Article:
- Box Office Bomb: Budget, $900,000. Box office, $1 million (US box office), $8 million (Worldwide). Its US release was halted by controversy over Charlie Chaplin's alleged Communist sympathies, which led to him being refused re-entry into the US while he was promoting the film in Britain. It got a wide US release twenty-years later, which included its first showing in Los Angeles, thus making it eligible for that year's Oscarsnote . It's since been Vindicated by History as one of Chaplin's finest films.
- Doubling for London: Although the film is set in London, it was entirely filmed in Hollywood, mostly at the Chaplin Studios. The street where Calvero lives was a redressed set at Paramount Studios, the music hall scenes were filmed at RKO, and some exterior scenes use back-projected footage of London.
- Dueling-Stars Movie: Even though they're only together for one hilarious scene, this film was famous for finally putting two of the biggest stars of the silent film era, Charlie Chaplin and Buster Keaton, on the same stage.
- Harpo Does Something Funny: According to Buster Keaton's biographer Rudi Blesh, Charlie Chaplin eased his notoriously rigid directorial style to give Keaton free rein to invent his own comic business during this sequence.
- Irony as She Is Cast: Claire Bloom was cast as a ballet dancer without knowing a single step.
- Pop Culture Urban Legends: A rumor has persisted, fueled by the intense rivalry among fans, that Buster Keaton gave such a superior performance that Charlie Chaplin jealously cut his scenes so he would not be upstaged by his rival. A close associate of Chaplin claimed that Chaplin not only did not feel threatened by Keaton's performance, but also heavily edited his own footage of the duet while enhancing Keaton's. Keaton's widow Eleanor said that he was thrilled with his appearance in the film, and believed that his business partner Raymond Rohauer started and fueled the rumors. Chaplin's son Sydney, who also appeared in the film, said that even if some of Keaton's best scenes were cut (which he did not believe), the storyline would not logically allow a supporting actor to suddenly appear and upstage the climactic comeback of Chaplin's character.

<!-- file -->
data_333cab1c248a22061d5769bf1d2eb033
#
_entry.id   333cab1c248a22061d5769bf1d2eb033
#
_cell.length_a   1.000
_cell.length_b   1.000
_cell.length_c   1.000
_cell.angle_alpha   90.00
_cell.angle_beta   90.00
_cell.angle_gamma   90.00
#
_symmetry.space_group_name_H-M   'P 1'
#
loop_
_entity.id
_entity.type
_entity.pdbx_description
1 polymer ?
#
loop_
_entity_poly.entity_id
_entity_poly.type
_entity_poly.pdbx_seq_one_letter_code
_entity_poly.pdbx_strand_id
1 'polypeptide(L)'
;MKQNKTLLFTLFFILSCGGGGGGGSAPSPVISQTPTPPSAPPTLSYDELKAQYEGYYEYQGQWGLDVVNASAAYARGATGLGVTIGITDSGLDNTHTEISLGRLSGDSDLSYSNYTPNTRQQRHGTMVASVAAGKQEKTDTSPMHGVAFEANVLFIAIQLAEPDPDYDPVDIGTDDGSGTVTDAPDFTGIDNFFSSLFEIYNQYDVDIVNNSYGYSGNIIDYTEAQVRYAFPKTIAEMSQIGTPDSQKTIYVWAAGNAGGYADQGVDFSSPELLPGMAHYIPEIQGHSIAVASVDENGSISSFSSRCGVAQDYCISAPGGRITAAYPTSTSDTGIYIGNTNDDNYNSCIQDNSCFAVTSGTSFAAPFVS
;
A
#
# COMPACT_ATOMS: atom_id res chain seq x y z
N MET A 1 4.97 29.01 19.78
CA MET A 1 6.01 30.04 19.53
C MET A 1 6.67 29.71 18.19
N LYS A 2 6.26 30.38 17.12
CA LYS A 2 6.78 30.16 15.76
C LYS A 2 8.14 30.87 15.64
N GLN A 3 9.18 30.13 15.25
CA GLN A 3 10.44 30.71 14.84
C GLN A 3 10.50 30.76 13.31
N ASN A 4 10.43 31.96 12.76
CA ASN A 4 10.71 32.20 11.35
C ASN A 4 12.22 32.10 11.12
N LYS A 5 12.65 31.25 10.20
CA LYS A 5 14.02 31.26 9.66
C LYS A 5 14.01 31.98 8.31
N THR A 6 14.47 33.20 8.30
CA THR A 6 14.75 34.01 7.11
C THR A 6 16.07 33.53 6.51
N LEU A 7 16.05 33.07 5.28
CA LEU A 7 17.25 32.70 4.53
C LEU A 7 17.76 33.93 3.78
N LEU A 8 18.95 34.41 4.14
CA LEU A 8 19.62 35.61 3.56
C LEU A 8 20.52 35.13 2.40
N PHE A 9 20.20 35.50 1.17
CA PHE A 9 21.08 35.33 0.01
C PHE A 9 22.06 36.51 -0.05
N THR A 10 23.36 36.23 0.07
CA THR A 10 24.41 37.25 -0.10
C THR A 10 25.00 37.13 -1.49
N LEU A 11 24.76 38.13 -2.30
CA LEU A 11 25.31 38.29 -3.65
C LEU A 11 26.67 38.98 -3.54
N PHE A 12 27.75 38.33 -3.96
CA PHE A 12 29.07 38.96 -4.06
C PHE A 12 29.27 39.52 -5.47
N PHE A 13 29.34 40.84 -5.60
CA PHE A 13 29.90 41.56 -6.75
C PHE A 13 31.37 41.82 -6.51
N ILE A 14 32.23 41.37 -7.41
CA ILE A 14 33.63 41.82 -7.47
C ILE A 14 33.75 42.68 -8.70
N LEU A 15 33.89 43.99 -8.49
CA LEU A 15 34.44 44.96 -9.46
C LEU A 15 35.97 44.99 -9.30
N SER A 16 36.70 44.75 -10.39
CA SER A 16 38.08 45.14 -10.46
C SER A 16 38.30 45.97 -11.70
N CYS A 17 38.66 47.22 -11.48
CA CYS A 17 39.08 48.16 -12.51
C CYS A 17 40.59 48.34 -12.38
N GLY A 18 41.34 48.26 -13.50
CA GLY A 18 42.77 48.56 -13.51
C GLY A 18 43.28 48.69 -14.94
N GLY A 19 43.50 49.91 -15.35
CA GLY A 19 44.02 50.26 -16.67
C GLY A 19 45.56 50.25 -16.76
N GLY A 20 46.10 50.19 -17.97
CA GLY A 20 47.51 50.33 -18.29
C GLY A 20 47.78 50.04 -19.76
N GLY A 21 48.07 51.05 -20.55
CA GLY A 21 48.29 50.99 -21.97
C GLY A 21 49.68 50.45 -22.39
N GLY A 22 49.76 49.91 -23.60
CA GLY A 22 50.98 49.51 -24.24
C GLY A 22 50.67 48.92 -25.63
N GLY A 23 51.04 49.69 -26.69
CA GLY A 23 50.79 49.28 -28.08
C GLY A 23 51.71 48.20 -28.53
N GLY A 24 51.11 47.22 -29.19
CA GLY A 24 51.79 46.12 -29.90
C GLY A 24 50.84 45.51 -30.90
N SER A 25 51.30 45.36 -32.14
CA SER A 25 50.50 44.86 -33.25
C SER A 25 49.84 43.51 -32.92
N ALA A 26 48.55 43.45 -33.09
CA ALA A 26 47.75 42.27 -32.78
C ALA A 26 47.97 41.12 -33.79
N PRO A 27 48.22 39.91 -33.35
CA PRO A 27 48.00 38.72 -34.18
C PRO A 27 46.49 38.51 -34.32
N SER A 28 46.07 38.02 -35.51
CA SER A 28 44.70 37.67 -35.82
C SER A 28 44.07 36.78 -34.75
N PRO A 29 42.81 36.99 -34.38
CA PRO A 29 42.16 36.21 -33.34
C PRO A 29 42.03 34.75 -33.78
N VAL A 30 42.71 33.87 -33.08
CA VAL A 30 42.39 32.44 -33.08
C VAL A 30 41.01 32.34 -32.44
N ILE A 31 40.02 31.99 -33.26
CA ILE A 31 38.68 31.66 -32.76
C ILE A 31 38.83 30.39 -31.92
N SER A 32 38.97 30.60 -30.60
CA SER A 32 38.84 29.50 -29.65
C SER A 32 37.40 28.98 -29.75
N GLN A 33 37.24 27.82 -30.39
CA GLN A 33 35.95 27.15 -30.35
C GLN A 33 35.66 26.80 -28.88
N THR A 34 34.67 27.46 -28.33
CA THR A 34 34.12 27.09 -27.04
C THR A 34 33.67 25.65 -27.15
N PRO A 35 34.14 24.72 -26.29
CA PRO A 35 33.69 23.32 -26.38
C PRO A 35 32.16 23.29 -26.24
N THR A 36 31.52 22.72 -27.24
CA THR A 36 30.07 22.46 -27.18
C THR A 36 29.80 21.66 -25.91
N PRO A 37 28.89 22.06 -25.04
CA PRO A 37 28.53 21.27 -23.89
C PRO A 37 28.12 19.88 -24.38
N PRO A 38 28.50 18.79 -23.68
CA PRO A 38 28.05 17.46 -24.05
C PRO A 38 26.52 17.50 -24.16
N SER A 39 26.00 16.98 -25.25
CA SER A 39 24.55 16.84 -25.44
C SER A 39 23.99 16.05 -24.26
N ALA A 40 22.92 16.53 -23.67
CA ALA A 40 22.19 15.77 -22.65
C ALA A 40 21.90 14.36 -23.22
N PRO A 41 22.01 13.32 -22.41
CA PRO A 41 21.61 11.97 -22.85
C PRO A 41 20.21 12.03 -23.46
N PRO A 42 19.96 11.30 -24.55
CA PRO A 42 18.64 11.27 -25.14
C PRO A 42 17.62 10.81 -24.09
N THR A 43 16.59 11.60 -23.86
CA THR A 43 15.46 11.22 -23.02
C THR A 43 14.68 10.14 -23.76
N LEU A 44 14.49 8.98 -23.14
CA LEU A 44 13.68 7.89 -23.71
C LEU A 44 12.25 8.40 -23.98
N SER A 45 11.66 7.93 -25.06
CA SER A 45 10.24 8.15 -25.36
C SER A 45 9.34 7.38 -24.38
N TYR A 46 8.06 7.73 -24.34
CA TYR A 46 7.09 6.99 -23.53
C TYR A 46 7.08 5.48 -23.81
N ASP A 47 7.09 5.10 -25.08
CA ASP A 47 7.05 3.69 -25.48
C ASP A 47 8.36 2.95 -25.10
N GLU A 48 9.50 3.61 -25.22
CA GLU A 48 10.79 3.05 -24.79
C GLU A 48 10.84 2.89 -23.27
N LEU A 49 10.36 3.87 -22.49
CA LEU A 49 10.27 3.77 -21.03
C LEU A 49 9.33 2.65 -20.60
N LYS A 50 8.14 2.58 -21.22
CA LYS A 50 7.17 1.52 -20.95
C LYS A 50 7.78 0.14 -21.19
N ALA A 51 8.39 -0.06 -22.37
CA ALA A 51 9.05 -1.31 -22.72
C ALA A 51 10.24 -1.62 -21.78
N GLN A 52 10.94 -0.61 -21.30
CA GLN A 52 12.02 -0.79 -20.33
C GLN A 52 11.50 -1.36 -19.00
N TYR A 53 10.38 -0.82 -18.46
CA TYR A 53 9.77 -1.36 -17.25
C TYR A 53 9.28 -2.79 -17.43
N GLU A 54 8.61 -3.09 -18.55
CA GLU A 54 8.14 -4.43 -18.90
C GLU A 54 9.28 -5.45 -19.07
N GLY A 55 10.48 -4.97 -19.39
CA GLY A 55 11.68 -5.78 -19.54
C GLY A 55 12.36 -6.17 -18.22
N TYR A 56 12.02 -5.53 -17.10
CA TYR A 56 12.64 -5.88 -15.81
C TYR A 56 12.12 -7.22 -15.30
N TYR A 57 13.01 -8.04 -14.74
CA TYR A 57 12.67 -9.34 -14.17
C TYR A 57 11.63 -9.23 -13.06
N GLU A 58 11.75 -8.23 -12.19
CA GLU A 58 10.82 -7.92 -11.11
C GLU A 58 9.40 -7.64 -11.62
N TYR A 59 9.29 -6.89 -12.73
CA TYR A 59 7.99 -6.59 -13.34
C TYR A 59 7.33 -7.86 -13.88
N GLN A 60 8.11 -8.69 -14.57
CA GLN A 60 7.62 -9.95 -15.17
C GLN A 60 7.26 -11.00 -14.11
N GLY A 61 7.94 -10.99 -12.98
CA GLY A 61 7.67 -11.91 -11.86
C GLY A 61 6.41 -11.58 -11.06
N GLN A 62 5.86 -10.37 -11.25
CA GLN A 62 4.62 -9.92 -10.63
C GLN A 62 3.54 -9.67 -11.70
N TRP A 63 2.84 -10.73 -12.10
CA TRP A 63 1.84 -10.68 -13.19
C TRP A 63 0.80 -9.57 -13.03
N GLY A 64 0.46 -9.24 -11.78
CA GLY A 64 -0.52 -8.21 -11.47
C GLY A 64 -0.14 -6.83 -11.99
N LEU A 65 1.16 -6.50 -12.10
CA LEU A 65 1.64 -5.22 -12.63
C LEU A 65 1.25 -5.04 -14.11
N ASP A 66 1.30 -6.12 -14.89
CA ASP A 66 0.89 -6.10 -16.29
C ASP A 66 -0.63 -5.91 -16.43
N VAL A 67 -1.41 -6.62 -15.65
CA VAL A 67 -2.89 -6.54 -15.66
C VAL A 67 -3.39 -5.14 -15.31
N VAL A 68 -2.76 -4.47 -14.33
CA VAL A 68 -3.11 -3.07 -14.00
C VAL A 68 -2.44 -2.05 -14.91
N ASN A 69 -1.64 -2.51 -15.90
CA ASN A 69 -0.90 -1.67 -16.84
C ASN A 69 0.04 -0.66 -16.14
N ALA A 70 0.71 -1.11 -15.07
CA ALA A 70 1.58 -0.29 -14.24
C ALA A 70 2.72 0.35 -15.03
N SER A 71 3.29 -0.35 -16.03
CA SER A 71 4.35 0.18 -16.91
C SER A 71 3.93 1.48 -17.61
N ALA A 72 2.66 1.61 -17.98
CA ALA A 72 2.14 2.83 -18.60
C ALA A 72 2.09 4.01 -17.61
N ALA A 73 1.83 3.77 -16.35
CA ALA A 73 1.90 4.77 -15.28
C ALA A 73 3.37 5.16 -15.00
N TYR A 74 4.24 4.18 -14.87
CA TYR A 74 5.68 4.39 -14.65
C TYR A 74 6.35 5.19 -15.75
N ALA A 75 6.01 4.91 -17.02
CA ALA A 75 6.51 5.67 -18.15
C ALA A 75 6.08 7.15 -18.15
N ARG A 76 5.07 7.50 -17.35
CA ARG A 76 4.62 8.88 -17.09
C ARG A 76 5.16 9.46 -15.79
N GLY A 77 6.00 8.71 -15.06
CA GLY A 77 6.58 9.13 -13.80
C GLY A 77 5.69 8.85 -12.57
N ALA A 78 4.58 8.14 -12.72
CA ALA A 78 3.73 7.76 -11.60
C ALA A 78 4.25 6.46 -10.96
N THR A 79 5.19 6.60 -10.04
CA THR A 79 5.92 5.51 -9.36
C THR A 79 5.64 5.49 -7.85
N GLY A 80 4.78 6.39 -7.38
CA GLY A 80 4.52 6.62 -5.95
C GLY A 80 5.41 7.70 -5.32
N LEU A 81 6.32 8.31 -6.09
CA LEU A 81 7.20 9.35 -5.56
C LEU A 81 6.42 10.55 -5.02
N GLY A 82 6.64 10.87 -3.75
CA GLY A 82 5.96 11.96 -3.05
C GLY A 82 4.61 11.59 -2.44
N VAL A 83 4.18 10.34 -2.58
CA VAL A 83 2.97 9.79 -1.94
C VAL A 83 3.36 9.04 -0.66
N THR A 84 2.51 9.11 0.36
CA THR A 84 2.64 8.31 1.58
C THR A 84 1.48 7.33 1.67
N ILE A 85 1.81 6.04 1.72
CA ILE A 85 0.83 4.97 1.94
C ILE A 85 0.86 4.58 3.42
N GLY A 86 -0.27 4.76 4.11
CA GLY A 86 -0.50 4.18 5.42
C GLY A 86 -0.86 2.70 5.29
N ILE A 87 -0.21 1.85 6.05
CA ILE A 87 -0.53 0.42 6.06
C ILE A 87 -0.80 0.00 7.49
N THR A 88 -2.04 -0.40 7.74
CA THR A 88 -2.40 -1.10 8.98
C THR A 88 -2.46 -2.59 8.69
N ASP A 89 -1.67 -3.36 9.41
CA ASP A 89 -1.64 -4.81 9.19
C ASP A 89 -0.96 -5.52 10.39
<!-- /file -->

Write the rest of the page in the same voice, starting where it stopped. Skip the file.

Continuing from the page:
- Reality Subtext: Chaplin plays a once famous comedian who has lost his audience, which is pretty much what was happening in Chaplin's life when he made the film.
- Real-Life Relative:
- Neville, Calvero's rival, was played by Chaplin's son Sydney Chaplin, who is giving his film debut here.
- The kids in the first scene, who tell Calvero his landlady isn't home, are Chaplin's own children.
- Refitted for Sequel: More like Refitted for Later Film. Chaplin wanted to include a flea circus gag in The Circus and The Great Dictator, but couldn't fit it in either film.
- The Shelf of Movie Languishment: The film was pulled from distribution after Chaplin was denied re-admittance to the US for allegedly having communist sympathies. Filmed in 1952, finally released in the U.S. in 1972. It had already been released in Europe.
- Star-Making Role: This was the film that pushed Claire Bloom into the spotlight, her association with Laurence Olivier did the rest.
- Stunt Double: Hayden Mellissa, a well-known Canadian ballerina, performed as the dance double for Claire Bloom in the film.
- What Could Have Been:
- Chaplin originally thought this would be his last film, if it had it would've been a fitting way to end his career.
- Chaplin originally wanted Audrey Hepburn to be his leading lady.
- Write Who You Know: Chaplin biographers have assumed that his character in the film was based on his father Charles Chaplin, Sr. who had also lost his audience and became an alcoholic, which led to his death in 1901.
Trivia / Limelight